Archive article of the week: can you imagine a newspaper today publishing anything as niche and geeky as this set of vertical tasting notes by Michael Jackson on J.W. Lees Harvest Ale from 1995?

The exact influence of age is open to argument. Ninety-nine out of a hundred beers will go downhill. Only the strong and complex might improve. Before this tasting, I would have said that Lees Harvest Ale might develop favourably for three to six months. Now, I think six or seven years. Beyond that, oxidation creates Madeira-like notes, which can become dominant. From day one, the herbal floweriness of the hop can recede, but it was still definitely evident in the 1990.


For more good reading, check out Alan on Thursday and Stan on Monday.

Retro Bottles from Harvey’s

A £37.50 mixed case from Harvey’s of Lewes brought us a selection of 24 gloriously old school beers in tiny 275ml bottles.

They look as if they’ve been pulled from a dusty shelf behind the bar at a pub that closed in 1983 — not ‘faux-vintage’ but evidence that, if you wait long enough, most graphic design starts to look cool again. Here, we’ve focused on four that belong to styles popular in the mid-20th century but which have long been abandoned by most other breweries.

Blue Label (3.6%) sends all the signals of ‘light ale’ — a type of beer that all but disappeared with the arrival of ‘premium bottled ales’ in the 1990s. Being based, however, on the almost universally adored Sussex Best — the brown bitter even the most desperate hop-hounds conceded isn’t boring — turns out to be rather good. The carbonation is arguably too low — getting a head on the beer was tough and it slipped away instantly — except that this seems to give it a hop-oily, tongue-coating richness. The core flavour is toffee, yes, but it’s heavily seasoned with drying, grassy hops that leave a final twist of medicinal bitterness on the tongue. In short, it’s good beer in its own right, and much better, or at least more interesting, than many over-cooked bottled bitters available in supermarkets.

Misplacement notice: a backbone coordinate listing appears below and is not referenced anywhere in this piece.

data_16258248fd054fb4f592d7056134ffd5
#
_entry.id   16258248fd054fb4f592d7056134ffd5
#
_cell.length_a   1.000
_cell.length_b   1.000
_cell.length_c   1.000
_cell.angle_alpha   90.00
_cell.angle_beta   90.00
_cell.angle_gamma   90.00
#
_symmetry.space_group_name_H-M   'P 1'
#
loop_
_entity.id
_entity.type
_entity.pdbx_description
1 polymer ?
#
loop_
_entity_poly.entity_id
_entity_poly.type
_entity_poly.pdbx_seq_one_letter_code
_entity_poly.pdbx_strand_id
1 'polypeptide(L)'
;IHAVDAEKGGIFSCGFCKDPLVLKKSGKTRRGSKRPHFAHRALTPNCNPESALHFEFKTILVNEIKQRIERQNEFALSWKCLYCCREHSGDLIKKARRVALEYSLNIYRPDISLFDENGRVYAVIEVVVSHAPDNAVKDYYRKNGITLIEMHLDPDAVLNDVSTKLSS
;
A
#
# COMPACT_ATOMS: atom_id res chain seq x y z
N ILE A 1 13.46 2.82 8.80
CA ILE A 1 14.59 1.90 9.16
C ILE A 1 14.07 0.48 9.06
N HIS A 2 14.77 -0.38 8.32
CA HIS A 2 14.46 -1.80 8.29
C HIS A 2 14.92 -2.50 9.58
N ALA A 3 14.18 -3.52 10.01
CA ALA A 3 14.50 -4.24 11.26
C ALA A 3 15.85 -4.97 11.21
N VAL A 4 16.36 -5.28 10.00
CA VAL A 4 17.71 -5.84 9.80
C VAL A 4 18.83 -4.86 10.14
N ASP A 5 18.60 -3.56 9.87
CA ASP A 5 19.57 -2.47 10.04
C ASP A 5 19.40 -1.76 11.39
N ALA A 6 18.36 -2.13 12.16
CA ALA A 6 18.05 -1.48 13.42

India Pale Ale (3.2%) is similar — amber-gold, caramelised sugar, stewed tea hoppiness — but watery with it. We reckon it’s a pretty good example of what IPA meant to British pub drinkers 30 or 40 years ago but how many beer geeks trained on Goose Island and BrewDog Punk have been let down by it in the last five years? It wasn’t any effort to drink but we’ll have another Blue Label next time, thanks.

Continue reading “Retro Bottles from Harvey’s”

QUOTE: Light Ale & Lager, 1965

“You may like to serve only beer at your party. It is very good with hot cheese savouries, or with hot dogs. Choose your beer carefully if you have only one sort. Some of the light ales chill excellently and have better flavour than many lagers. Ladies seldom like the dark varieties, so have an alternative drink for them. You may like to buy a cask of beer, in which case ask for a Pin which hold 4½ gallons. Beer consumption is the most difficult to calculate, but 1¾ pints per head would be an average to base your guess  upon. You know your friends best.”

From Len Deighton’s Action Cook Book, 1965, reprinted as a Penguin paperback in 1967.